"I wrote the shifting logic that way because I've been burnt by a micro-coded shift-by-variable instruction, where shifting by a constant takes 1 cycle, but shifting by a variable breaks down into a little for loop that shifts by 1 n times, over n*k cycles... I can't actually remember whether this is the case on modern PC CPUs or not

"

But why all the bulking up the cose with unsigned int(4) unsigned int(8) when 4 , 8 ... is all you need The shift only takes ints so you could unclutter it a bit at least for that

Also since you own this function couldnt you shorten the variable names (its really fairly obvious what it does and is quite repetative and a simple comment would tell any less knowlegable person what it does

also what is the guts of quantize4() and could you imbed it even further to chop out extraneous operations ???

A table lookup for a non linear conversion function with a byte domain (feeding it the float to int calc directly as subscript) ???

or mutate the inline quantize4() function with the * 255.0 + .5 imbedded inside it return an unsigned int from it and imbed the whole call right into the shift equation sequence (probably need to speed testcompare it to see if any such condensations make any diference besides looking cleaner .... getting rid of the intermediary variables....)

heh, you could also reuse the 0 -7 qA variables for the second set 8 -15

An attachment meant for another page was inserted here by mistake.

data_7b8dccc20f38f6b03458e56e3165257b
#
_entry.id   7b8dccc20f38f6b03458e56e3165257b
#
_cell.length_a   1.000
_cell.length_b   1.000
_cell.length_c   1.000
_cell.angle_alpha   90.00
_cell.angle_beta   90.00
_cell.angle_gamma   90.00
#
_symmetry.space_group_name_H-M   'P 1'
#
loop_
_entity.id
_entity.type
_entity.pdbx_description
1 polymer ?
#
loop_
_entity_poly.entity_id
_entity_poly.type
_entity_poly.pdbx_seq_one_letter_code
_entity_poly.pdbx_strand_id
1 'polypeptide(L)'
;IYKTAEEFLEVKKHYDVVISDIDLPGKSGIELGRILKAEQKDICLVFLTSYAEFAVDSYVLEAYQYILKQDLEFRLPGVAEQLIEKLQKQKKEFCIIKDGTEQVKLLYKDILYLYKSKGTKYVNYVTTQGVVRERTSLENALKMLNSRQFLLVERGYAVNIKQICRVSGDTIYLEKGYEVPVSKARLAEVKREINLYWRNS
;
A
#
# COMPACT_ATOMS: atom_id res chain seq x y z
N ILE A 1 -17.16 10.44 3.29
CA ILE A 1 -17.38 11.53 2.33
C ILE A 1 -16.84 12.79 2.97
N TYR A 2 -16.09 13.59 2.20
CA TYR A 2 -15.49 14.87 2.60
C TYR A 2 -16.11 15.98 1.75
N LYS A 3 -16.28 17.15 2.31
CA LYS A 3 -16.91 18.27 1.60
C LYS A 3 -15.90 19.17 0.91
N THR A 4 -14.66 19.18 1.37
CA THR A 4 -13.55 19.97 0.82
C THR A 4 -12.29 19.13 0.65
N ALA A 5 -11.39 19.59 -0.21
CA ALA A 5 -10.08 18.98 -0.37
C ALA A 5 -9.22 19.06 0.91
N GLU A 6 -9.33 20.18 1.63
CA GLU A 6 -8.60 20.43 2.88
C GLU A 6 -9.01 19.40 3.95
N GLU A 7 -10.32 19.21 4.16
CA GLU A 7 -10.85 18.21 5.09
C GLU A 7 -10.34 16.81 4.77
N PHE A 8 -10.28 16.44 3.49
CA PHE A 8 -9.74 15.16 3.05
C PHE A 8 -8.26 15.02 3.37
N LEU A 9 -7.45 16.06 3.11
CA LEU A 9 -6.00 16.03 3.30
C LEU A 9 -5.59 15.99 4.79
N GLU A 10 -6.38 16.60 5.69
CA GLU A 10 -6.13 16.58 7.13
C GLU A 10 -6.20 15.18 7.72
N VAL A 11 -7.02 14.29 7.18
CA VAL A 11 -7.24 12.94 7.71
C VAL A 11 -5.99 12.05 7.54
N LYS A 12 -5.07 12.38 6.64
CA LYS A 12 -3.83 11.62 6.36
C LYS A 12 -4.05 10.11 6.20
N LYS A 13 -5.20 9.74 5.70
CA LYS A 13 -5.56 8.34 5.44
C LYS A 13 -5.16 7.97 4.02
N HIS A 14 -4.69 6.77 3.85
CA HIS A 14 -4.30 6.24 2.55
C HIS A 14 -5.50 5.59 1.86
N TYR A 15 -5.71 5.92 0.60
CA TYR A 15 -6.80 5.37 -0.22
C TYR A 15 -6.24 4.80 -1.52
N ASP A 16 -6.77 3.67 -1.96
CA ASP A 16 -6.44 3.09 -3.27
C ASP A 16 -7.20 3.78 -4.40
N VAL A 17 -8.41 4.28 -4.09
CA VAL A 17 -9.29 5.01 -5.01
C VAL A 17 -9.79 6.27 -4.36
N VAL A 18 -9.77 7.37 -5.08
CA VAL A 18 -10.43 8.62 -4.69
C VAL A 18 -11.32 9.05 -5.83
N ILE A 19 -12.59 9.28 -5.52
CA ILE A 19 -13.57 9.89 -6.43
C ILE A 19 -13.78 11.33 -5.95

something less bulky like

DXT3AlphaBlock compressDXT3Alpha(vec4 colors[16]) { unsigned int qA0,qA1,qA2,QA3,qA4,qA5,qA6,qA7; DXT3AlphaBlock dxt3Alpha; qA0 = quantize4(int(colors[0].w * 255.0 + .5)); qA1 = quantize4(int(colors[1].w * 255.0 + .5)); qA2 = quantize4(int(colors[2].w * 255.0 + .5)); qA3 = quantize4(int(colors[3].w * 255.0 + .5)); qA4 = quantize4(int(colors[4].w * 255.0 + .5)); qA5 = quantize4(int(colors[5].w * 255.0 + .5)); qA6 = quantize4(int(colors[6].w * 255.0 + .5)); qA7 = quantize4(int(colors[7].w * 255.0 + .5)); dxt3Alpha.alphas[0] = qA0 << 0 | qA1 << 4 | qA2 << 8 | qA3 << 12 | qA4 << 16 | qA5 << 20 | qA6 << 24 | qA7 << 28; qA0 = quantize4(int(colors[8].w * 255.0 + .5)); qA1 = quantize4(int(colors[9].w * 255.0 + .5)); qA2 = quantize4(int(colors[10].w * 255.0 + .5)); qA3 = quantize4(int(colors[11].w * 255.0 + .5)); qA4 = quantize4(int(colors[12].w * 255.0 + .5)); qA5 = quantize4(int(colors[13].w * 255.0 + .5)); qA6 = quantize4(int(colors[14].w * 255.0 + .5)); qA7 = quantize4(int(colors[15].w * 255.0 + .5)); dxt3Alpha.alphas[1] = qA0 << 0 | qA1 << 4 | qA2 << 8 | qA3 << 12 | qA4 << 16 | qA5 << 20 | qA6 << 24 | qA7 << 28; return dxt3Alpha; }

This is a function taht looks like it will be crunching alot of bulk data for texture conversion so doing such (and similar) optimization could add up for the actuual programs

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DXT3AlphaBlock compressDXT3Alpha(vec4 colors[16]) { DXT3AlphaBlock dxt3Alpha; dxt3Alpha.alphas[0] = quantize4(int(colors[0].w * 255.0 + .5)) << 0 | quantize4(int(colors[1].w * 255.0 + .5)) << 4 | quantize4(int(colors[2].w * 255.0 + .5)) << 8 | quantize4(int(colors[3].w * 255.0 + .5)) << 12 | quantize4(int(colors[4].w * 255.0 + .5)) << 16 | quantize4(int(colors[5].w * 255.0 + .5)) << 20 | quantize4(int(colors[6].w * 255.0 + .5)) << 24 | quantize4(int(colors[7].w * 255.0 + .5)) << 28; dxt3Alpha.alphas[1] = quantize4(int(colors[8].w * 255.0 + .5)) << 0 | quantize4(int(colors[9].w * 255.0 + .5)) << 4 | quantize4(int(colors[10].w * 255.0 + .5)) << 8 | quantize4(int(colors[11].w * 255.0 + .5)) << 12 | quantize4(int(colors[12].w * 255.0 + .5)) << 16 | quantize4(int(colors[13].w * 255.0 + .5)) << 20 | quantize4(int(colors[14].w * 255.0 + .5)) << 24 | quantize4(int(colors[15].w * 255.0 + .5)) << 28; return dxt3Alpha; }

wrapper of ((unsigned int) quantize4(...)) possibly needed if the shift is wonky

pointer math on the colors[].w Float ptr with ptr += 4 to eliminate the .array index multiply ???

etc....